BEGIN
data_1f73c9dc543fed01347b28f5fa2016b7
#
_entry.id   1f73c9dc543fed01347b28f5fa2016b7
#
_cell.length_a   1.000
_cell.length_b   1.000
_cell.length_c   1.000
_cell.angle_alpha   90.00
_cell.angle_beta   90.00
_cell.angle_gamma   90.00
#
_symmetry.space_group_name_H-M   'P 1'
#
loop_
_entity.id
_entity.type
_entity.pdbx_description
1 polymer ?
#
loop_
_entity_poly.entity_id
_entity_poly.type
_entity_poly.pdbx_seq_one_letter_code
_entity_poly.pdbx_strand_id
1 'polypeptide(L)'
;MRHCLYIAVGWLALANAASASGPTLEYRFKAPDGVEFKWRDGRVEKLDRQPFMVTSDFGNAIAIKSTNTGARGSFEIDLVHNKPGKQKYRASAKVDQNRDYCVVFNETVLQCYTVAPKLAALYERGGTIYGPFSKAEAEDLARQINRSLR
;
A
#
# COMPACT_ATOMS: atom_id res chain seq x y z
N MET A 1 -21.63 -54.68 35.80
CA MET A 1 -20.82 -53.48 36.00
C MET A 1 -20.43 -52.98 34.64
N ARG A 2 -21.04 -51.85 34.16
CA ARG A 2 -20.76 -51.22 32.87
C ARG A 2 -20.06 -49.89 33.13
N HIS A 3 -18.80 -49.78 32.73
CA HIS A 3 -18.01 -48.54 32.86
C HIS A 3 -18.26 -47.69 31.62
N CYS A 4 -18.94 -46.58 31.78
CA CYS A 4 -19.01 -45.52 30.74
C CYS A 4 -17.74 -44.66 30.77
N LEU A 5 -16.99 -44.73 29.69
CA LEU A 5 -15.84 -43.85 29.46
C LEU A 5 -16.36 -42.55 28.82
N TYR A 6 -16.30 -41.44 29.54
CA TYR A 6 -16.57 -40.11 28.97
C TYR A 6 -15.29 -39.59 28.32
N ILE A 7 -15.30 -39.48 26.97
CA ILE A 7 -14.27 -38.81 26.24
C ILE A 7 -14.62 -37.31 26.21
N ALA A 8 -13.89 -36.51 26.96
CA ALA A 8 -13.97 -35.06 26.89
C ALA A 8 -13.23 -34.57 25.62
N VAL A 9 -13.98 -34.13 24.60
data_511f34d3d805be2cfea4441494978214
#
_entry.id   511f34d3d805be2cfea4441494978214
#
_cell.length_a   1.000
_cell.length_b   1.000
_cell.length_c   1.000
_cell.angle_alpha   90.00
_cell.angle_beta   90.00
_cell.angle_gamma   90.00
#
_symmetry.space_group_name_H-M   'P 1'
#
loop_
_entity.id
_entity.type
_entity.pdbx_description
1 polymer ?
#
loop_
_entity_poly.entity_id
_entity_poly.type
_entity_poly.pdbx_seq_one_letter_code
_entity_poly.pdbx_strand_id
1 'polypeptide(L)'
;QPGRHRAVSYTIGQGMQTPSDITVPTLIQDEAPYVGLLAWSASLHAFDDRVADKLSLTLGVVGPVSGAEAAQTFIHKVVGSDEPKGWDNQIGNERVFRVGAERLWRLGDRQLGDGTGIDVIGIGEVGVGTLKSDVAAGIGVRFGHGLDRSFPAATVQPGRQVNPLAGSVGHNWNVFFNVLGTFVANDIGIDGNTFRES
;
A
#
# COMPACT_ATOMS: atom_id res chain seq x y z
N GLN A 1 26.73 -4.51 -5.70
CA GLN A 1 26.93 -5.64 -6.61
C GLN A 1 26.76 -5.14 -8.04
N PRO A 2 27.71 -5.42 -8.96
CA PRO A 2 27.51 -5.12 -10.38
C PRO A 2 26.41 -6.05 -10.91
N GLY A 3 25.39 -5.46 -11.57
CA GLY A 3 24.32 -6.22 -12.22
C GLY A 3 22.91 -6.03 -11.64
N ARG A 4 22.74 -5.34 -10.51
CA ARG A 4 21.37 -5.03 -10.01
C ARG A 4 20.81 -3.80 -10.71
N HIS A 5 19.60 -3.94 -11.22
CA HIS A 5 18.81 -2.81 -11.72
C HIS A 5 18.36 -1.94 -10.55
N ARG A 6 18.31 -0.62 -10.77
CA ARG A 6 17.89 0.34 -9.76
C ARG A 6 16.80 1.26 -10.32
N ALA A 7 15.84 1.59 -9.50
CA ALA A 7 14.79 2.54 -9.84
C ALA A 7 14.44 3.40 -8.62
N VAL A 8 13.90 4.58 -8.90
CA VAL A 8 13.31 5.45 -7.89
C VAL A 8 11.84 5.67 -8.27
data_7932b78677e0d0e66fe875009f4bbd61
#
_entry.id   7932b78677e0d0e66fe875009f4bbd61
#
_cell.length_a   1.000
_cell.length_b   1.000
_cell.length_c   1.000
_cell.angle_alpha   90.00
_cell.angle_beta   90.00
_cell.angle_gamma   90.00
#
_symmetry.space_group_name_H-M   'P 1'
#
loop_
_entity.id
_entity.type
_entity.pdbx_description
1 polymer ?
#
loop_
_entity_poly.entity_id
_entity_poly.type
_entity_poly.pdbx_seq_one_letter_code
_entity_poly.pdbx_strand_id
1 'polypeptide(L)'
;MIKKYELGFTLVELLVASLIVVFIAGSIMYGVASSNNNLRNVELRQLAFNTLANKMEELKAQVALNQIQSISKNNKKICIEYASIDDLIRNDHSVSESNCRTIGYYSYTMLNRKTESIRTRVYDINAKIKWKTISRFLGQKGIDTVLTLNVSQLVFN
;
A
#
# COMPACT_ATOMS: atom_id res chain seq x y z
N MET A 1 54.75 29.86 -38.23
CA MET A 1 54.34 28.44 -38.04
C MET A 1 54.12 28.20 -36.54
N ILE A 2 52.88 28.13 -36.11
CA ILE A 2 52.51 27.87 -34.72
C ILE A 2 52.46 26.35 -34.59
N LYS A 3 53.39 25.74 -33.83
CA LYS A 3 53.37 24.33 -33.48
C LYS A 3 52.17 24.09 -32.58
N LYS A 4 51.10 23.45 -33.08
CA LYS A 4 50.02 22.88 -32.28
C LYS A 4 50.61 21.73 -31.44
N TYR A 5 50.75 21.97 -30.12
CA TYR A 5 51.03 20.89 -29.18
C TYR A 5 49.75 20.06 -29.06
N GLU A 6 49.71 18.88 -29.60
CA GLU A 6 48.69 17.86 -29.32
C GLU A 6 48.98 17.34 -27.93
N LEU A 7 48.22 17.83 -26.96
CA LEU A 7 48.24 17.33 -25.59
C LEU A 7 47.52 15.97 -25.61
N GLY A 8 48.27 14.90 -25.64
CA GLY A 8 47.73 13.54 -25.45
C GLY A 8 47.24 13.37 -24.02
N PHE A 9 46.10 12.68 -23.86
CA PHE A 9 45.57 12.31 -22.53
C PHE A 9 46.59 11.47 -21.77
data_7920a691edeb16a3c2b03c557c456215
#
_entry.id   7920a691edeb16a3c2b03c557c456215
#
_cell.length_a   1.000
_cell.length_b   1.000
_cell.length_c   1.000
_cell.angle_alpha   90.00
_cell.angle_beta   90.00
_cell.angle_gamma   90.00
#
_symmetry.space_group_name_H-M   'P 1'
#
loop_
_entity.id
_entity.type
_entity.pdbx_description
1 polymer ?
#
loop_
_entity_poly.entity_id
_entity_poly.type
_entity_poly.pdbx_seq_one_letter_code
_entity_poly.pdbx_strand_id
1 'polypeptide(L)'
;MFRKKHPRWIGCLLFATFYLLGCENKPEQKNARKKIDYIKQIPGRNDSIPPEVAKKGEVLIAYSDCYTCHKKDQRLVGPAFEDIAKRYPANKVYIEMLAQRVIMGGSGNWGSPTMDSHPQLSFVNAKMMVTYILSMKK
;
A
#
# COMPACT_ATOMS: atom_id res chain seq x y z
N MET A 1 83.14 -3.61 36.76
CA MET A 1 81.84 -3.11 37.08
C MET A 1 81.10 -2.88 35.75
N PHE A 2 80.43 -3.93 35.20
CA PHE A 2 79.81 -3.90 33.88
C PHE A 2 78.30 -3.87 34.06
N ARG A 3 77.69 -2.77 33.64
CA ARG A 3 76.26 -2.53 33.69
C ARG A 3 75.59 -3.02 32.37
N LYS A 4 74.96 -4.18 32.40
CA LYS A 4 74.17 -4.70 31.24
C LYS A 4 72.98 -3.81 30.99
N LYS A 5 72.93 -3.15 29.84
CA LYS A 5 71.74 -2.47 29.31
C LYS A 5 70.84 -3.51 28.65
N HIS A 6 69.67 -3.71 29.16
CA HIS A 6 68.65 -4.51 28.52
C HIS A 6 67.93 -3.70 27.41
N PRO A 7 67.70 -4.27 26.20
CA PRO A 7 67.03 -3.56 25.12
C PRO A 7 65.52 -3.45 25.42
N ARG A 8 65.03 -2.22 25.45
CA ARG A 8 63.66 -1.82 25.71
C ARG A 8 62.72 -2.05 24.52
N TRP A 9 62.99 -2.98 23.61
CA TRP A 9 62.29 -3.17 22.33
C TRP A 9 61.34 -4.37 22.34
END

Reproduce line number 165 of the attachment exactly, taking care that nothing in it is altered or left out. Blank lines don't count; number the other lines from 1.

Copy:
CA PHE A 9 45.57 12.31 -22.53